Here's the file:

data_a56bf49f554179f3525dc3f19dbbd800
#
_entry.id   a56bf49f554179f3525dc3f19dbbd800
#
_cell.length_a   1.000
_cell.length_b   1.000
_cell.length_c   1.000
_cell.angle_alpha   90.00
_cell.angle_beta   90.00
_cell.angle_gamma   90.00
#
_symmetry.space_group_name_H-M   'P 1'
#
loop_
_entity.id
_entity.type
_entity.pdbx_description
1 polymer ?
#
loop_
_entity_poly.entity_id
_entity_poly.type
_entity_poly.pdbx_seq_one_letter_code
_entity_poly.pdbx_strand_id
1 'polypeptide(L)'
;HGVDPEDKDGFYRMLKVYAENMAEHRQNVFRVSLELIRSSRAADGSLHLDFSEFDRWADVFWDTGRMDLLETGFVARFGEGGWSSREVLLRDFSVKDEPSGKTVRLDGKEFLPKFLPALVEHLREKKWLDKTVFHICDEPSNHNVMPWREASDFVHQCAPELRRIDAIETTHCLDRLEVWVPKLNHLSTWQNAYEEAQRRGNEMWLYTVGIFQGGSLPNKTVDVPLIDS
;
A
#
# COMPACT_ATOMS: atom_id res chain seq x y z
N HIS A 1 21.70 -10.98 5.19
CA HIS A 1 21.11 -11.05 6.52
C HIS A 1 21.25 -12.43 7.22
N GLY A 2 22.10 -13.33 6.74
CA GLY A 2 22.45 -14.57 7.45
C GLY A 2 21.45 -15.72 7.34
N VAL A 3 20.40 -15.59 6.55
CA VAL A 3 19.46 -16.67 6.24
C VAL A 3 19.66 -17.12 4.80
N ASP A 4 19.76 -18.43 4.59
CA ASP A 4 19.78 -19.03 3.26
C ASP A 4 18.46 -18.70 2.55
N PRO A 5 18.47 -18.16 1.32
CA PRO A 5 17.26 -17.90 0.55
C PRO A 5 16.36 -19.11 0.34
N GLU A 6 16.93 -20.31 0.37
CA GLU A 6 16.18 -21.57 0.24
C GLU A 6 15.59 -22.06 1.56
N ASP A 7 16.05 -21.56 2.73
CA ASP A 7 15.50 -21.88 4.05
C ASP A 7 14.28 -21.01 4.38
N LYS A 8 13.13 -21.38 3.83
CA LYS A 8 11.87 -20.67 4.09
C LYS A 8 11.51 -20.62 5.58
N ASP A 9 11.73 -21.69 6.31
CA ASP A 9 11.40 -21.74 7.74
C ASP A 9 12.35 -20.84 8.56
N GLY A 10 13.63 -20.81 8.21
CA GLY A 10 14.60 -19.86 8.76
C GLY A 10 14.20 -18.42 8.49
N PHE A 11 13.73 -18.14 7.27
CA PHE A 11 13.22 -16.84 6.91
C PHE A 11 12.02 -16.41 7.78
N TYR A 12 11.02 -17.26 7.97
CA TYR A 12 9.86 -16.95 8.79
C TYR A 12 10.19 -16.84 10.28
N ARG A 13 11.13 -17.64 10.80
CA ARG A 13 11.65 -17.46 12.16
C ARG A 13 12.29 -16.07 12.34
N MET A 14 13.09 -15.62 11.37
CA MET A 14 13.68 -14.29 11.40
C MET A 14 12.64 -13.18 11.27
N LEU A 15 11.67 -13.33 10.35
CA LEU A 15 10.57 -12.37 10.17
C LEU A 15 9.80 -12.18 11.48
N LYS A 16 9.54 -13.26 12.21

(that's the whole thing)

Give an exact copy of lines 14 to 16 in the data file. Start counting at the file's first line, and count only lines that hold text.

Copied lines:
loop_
_entity.id
_entity.type